After the train drivers’ warning strike ended, train traffic was running again. The next test for the railway follows immediately.
After the end of the warning strike by the German Locomotive Drivers’ Union (GDL), rail traffic in Germany returned to normal on Saturday. “The trains are running according to schedule again,” said a spokesman for Deutsche Bahn in Berlin. The transport company is now looking ahead to the timetable change this Sunday. With new long-distance and regional connections as well as additional trains on the rails, the offer for passengers should improve. However, prices for long-distance transport are also increasing for some of the tickets.
The warning strike at Deutsche Bahn and other train operators brought large parts of passenger traffic in Germany to a standstill for 24 hours and also hit freight traffic hard. Only one in five ICE and IC trains were on the move. The train drivers’ strike ended on Friday evening at 10 p.m.
Passengers have to prepare for full trains for the rest of the weekend. The railway recommends that you continue to find out about your own connections before you start your journey.
The industrial dispute is still having an impact on freight transport. “Because of the GDL warning strike, more than 1,200 freight trains were unable to run on Friday,” said the railway spokesman. However, by stopping freight trains early, it was possible to “start up again quickly” after the strike. The freight transport subsidiary DB Cargo is now working “at full capacity” to prevent delivery bottlenecks before the Christmas season.
No warning strikes until January 7th
The railway company Transdev was also on strike. The GDL is also involved in the tariff dispute here. Union boss Claus Weselsky has already declared both negotiations to have failed. It is unclear when the talks will resume.
Weselsky has ruled out further warning strikes until January 7th. After that, the labor disputes should become longer and more intense, he said recently. The GDL is currently letting its members vote on indefinite strikes by ballot. The result is expected on December 19th.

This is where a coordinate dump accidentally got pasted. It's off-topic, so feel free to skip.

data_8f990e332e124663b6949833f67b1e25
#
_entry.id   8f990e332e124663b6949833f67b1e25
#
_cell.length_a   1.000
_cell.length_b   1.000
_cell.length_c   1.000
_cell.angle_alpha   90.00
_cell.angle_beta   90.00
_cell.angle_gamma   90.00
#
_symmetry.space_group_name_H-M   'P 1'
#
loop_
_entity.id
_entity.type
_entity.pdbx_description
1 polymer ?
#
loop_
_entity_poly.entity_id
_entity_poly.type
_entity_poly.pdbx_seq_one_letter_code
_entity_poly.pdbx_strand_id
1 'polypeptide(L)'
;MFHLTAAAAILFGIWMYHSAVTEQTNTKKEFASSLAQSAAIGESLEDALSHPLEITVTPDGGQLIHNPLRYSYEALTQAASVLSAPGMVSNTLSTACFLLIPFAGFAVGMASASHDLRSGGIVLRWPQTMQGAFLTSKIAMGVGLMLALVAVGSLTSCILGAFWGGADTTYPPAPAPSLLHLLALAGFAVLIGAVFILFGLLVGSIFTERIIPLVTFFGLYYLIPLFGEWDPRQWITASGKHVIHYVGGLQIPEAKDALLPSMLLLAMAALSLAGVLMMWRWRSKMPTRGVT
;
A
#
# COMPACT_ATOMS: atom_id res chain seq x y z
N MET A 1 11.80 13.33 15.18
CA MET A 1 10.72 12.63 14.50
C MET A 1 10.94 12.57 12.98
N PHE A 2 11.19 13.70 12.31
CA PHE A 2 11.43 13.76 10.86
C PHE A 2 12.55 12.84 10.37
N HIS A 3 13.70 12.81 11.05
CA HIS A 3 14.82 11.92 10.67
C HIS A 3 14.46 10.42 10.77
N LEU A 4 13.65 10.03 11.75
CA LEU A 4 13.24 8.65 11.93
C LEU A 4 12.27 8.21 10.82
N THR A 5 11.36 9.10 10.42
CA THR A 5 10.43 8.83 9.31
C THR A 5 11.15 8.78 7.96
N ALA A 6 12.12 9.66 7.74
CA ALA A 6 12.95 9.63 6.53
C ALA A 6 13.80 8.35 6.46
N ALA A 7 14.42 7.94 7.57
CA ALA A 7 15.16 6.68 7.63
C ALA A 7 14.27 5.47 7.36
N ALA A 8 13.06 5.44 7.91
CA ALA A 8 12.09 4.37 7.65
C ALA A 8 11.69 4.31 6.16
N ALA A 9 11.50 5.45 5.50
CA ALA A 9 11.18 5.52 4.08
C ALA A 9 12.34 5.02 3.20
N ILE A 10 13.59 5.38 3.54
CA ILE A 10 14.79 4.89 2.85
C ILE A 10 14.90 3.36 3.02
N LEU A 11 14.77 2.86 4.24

For passengers, the situation on the rails remains tense due to many construction sites, even without warning strikes. The new timetable is intended to provide more services through additional long-distance connections, especially on the routes between Berlin and North Rhine-Westphalia and between Berlin and Munich. The disruption-prone train splitting in Hamm, North Rhine-Westphalia, will then only occur half as often as before. Berlin will also receive a second transfer-free ICE connection to Vienna.
Night train connection between Berlin and Brussels and Paris
Together with the Austrian Federal Railways and other railway companies, the railway also offers a night train connection between Berlin and Brussels and Paris three times a week. The first of the so-called Nightjets takes off from the capital on Monday evening.
Tickets for the new timetable have been available since October. Tickets can still be purchased at the old price up to and including this Saturday. Higher fares apply from Sunday. The so-called flex tickets then cost an average of 4.9 percent more. The tickets are called that because they are intended to allow passengers a certain degree of flexibility, especially when choosing trains.
The price for the Bahncard 25 increases by three euros when the timetable changes, it then costs 62.90 euros annually. With it, owners receive a 25 percent discount on every train journey they book. However, the price for the Bahncard 50, with which single tickets cost half as much, remains the same.
Railway strike blog